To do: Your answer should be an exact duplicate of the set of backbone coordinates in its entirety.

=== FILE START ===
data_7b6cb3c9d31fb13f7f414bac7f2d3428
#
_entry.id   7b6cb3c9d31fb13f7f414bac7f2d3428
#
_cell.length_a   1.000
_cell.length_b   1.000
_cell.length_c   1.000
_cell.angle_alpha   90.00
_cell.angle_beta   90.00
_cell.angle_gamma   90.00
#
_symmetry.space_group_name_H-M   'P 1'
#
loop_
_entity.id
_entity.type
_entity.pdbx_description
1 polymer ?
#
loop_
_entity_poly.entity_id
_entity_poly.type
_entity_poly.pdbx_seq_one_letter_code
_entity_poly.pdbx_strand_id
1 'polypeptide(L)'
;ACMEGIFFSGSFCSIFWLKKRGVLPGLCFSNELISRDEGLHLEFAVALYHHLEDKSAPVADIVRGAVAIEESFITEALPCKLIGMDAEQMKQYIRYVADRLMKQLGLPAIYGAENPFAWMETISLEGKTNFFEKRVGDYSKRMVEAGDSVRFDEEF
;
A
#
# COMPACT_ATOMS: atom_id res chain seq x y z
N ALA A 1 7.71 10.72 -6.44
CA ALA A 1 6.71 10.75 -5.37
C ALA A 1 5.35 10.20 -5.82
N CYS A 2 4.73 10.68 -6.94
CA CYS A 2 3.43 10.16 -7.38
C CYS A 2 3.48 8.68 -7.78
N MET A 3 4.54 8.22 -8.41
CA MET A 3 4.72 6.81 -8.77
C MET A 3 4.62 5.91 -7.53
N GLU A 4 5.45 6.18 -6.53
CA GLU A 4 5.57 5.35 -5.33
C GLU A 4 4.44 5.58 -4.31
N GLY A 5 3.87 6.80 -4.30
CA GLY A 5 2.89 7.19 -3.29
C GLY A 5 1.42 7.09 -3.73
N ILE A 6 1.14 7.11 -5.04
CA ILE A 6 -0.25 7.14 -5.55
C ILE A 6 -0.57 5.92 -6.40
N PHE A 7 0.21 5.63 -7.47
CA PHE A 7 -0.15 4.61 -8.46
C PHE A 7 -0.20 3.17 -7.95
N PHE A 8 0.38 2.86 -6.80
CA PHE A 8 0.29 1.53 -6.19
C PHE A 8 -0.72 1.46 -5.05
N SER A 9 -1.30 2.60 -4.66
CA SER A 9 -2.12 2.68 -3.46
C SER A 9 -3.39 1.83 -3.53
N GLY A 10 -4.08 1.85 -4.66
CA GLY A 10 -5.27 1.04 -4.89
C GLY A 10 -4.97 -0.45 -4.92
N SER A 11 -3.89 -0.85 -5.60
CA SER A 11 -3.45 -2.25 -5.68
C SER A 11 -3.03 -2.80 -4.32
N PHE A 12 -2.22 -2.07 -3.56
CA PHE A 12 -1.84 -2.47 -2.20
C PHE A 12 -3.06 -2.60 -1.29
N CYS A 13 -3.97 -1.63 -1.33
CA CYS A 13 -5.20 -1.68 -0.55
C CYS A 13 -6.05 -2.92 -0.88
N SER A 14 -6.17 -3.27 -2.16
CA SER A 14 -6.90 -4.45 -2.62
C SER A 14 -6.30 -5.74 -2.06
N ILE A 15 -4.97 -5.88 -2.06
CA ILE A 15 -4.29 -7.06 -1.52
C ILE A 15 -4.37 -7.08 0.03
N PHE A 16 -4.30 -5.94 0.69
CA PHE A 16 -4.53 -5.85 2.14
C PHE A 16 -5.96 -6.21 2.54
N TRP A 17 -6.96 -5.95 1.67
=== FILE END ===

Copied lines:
data_7b6cb3c9d31fb13f7f414bac7f2d3428
#
_entry.id   7b6cb3c9d31fb13f7f414bac7f2d3428
#
_cell.length_a   1.000
_cell.length_b   1.000
_cell.length_c   1.000
_cell.angle_alpha   90.00
_cell.angle_beta   90.00
_cell.angle_gamma   90.00
#
_symmetry.space_group_name_H-M   'P 1'
#
loop_
_entity.id
_entity.type
_entity.pdbx_description
1 polymer ?
#
loop_
_entity_poly.entity_id
_entity_poly.type
_entity_poly.pdbx_seq_one_letter_code
_entity_poly.pdbx_strand_id
1 'polypeptide(L)'
;ACMEGIFFSGSFCSIFWLKKRGVLPGLCFSNELISRDEGLHLEFAVALYHHLEDKSAPVADIVRGAVAIEESFITEALPCKLIGMDAEQMKQYIRYVADRLMKQLGLPAIYGAENPFAWMETISLEGKTNFFEKRVGDYSKRMVEAGDSVRFDEEF
;
A
#
# COMPACT_ATOMS: atom_id res chain seq x y z
N ALA A 1 7.71 10.72 -6.44
CA ALA A 1 6.71 10.75 -5.37
C ALA A 1 5.35 10.20 -5.82
N CYS A 2 4.73 10.68 -6.94
CA CYS A 2 3.43 10.16 -7.38
C CYS A 2 3.48 8.68 -7.78
N MET A 3 4.54 8.22 -8.41
CA MET A 3 4.72 6.81 -8.77
C MET A 3 4.62 5.91 -7.53
N GLU A 4 5.45 6.18 -6.53
CA GLU A 4 5.57 5.35 -5.33
C GLU A 4 4.44 5.58 -4.31
N GLY A 5 3.87 6.80 -4.30
CA GLY A 5 2.89 7.19 -3.29
C GLY A 5 1.42 7.09 -3.73
N ILE A 6 1.14 7.11 -5.04
CA ILE A 6 -0.25 7.14 -5.55
C ILE A 6 -0.57 5.92 -6.40
N PHE A 7 0.21 5.63 -7.47
CA PHE A 7 -0.15 4.61 -8.46
C PHE A 7 -0.20 3.17 -7.95
N PHE A 8 0.38 2.86 -6.80
CA PHE A 8 0.29 1.53 -6.19
C PHE A 8 -0.72 1.46 -5.05
N SER A 9 -1.30 2.60 -4.66
CA SER A 9 -2.12 2.68 -3.46
C SER A 9 -3.39 1.83 -3.53
N GLY A 10 -4.08 1.85 -4.66
CA GLY A 10 -5.27 1.04 -4.89
C GLY A 10 -4.97 -0.45 -4.92
N SER A 11 -3.89 -0.85 -5.60
CA SER A 11 -3.45 -2.25 -5.68
C SER A 11 -3.03 -2.80 -4.32
N PHE A 12 -2.22 -2.07 -3.56
CA PHE A 12 -1.84 -2.47 -2.20
C PHE A 12 -3.06 -2.60 -1.29
N CYS A 13 -3.97 -1.63 -1.33
CA CYS A 13 -5.20 -1.68 -0.55
C CYS A 13 -6.05 -2.92 -0.88
N SER A 14 -6.17 -3.27 -2.16
CA SER A 14 -6.90 -4.45 -2.62
C SER A 14 -6.30 -5.74 -2.06
N ILE A 15 -4.97 -5.88 -2.06
CA ILE A 15 -4.29 -7.06 -1.52
C ILE A 15 -4.37 -7.08 0.03
N PHE A 16 -4.30 -5.94 0.69
CA PHE A 16 -4.53 -5.85 2.14
C PHE A 16 -5.96 -6.21 2.54
N TRP A 17 -6.96 -5.95 1.67